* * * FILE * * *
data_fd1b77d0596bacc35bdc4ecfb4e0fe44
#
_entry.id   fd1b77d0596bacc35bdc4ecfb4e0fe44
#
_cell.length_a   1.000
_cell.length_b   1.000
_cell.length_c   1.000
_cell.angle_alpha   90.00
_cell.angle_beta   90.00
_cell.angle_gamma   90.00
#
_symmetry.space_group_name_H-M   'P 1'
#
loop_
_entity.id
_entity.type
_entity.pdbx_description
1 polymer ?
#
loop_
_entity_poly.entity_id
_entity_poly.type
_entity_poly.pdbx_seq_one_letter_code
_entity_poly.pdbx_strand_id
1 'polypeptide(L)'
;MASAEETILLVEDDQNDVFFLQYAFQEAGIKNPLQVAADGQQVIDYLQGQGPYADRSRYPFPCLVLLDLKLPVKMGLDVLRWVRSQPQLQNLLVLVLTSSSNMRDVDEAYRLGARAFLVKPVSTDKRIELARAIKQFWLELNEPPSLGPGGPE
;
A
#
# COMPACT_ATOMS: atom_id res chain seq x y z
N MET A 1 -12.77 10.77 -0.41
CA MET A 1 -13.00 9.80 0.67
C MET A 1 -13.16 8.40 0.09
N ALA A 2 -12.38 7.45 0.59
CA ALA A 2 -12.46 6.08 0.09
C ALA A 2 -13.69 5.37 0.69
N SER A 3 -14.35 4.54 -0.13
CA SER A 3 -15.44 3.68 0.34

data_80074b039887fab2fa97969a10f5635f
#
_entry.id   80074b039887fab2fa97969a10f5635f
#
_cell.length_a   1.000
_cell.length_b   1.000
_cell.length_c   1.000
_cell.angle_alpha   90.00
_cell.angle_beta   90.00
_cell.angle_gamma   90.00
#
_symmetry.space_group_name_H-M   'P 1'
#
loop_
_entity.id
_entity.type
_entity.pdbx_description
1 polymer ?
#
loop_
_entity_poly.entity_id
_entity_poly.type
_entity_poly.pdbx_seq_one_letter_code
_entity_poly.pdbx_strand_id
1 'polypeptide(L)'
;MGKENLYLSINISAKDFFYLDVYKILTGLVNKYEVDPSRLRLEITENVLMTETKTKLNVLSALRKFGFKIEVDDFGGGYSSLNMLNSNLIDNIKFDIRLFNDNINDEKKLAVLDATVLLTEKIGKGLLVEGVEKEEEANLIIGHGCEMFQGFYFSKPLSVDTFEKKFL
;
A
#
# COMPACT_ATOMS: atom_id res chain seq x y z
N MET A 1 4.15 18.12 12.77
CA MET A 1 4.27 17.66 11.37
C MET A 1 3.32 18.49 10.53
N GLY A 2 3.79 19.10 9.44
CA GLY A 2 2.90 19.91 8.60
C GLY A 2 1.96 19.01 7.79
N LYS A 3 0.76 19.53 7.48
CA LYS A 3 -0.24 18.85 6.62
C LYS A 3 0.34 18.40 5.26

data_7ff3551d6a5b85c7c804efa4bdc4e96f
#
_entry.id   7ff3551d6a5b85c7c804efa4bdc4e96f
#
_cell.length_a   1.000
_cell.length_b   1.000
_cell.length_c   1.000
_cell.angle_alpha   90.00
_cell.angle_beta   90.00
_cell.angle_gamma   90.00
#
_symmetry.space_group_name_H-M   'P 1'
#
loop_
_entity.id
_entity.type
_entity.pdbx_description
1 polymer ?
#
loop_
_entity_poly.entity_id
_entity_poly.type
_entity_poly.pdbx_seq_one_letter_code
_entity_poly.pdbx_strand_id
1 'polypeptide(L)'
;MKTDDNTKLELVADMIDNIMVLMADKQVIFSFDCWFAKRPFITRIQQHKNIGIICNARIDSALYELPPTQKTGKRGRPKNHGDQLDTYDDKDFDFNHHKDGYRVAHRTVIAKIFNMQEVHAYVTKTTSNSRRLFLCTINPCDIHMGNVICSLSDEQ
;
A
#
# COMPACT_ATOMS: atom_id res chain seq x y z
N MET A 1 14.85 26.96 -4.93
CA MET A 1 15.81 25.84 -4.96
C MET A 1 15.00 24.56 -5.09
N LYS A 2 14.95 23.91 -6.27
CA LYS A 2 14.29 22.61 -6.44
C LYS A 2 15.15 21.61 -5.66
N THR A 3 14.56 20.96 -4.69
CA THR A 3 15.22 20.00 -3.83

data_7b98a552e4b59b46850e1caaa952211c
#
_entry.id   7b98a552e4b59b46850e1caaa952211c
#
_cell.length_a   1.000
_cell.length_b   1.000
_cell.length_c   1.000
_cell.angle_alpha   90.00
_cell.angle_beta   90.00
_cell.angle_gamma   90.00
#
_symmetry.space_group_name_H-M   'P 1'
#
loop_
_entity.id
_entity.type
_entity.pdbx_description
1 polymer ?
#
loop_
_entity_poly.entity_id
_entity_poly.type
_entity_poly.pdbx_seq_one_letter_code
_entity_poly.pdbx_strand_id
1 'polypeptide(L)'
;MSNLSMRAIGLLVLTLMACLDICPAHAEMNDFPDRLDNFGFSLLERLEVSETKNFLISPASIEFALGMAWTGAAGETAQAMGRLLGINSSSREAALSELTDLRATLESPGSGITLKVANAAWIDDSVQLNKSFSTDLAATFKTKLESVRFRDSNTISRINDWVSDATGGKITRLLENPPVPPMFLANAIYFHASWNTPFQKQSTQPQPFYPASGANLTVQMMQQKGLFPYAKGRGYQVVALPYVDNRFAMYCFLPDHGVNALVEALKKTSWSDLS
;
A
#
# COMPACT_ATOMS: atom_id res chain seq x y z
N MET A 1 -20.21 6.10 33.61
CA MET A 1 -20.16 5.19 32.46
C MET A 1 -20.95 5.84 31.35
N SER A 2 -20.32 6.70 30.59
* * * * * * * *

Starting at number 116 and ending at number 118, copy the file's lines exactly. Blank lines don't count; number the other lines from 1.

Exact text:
data_7b98a552e4b59b46850e1caaa952211c
#
_entry.id   7b98a552e4b59b46850e1caaa952211c